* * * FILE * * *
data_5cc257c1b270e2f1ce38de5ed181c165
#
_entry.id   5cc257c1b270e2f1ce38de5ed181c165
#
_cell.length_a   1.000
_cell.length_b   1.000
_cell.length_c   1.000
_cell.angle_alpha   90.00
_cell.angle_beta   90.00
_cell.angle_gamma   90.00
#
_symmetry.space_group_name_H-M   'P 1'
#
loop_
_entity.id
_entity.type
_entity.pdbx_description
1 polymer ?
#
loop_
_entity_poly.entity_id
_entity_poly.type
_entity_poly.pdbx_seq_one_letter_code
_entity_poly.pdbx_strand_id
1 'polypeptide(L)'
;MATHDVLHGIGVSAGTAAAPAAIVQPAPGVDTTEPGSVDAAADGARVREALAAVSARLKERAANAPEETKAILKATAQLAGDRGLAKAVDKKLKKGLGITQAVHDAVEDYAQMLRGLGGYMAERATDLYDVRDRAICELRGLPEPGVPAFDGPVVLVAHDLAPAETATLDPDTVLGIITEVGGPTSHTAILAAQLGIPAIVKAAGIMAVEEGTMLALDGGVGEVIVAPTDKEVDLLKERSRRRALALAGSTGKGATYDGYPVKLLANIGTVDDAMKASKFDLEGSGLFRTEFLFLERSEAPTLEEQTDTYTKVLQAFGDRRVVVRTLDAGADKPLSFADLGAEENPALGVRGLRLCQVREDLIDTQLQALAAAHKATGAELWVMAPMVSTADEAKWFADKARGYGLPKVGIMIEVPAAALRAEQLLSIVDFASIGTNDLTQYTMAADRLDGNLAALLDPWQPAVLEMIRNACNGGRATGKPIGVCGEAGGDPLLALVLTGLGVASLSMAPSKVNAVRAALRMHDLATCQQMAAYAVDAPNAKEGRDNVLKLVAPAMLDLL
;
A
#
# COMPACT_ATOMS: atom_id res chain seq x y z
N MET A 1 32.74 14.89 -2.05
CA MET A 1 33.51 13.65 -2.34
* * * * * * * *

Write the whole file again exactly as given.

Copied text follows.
data_5cc257c1b270e2f1ce38de5ed181c165
#
_entry.id   5cc257c1b270e2f1ce38de5ed181c165
#
_cell.length_a   1.000
_cell.length_b   1.000
_cell.length_c   1.000
_cell.angle_alpha   90.00
_cell.angle_beta   90.00
_cell.angle_gamma   90.00
#
_symmetry.space_group_name_H-M   'P 1'
#
loop_
_entity.id
_entity.type
_entity.pdbx_description
1 polymer ?
#
loop_
_entity_poly.entity_id
_entity_poly.type
_entity_poly.pdbx_seq_one_letter_code
_entity_poly.pdbx_strand_id
1 'polypeptide(L)'
;MATHDVLHGIGVSAGTAAAPAAIVQPAPGVDTTEPGSVDAAADGARVREALAAVSARLKERAANAPEETKAILKATAQLAGDRGLAKAVDKKLKKGLGITQAVHDAVEDYAQMLRGLGGYMAERATDLYDVRDRAICELRGLPEPGVPAFDGPVVLVAHDLAPAETATLDPDTVLGIITEVGGPTSHTAILAAQLGIPAIVKAAGIMAVEEGTMLALDGGVGEVIVAPTDKEVDLLKERSRRRALALAGSTGKGATYDGYPVKLLANIGTVDDAMKASKFDLEGSGLFRTEFLFLERSEAPTLEEQTDTYTKVLQAFGDRRVVVRTLDAGADKPLSFADLGAEENPALGVRGLRLCQVREDLIDTQLQALAAAHKATGAELWVMAPMVSTADEAKWFADKARGYGLPKVGIMIEVPAAALRAEQLLSIVDFASIGTNDLTQYTMAADRLDGNLAALLDPWQPAVLEMIRNACNGGRATGKPIGVCGEAGGDPLLALVLTGLGVASLSMAPSKVNAVRAALRMHDLATCQQMAAYAVDAPNAKEGRDNVLKLVAPAMLDLL
;
A
#
# COMPACT_ATOMS: atom_id res chain seq x y z
N MET A 1 32.74 14.89 -2.05
CA MET A 1 33.51 13.65 -2.34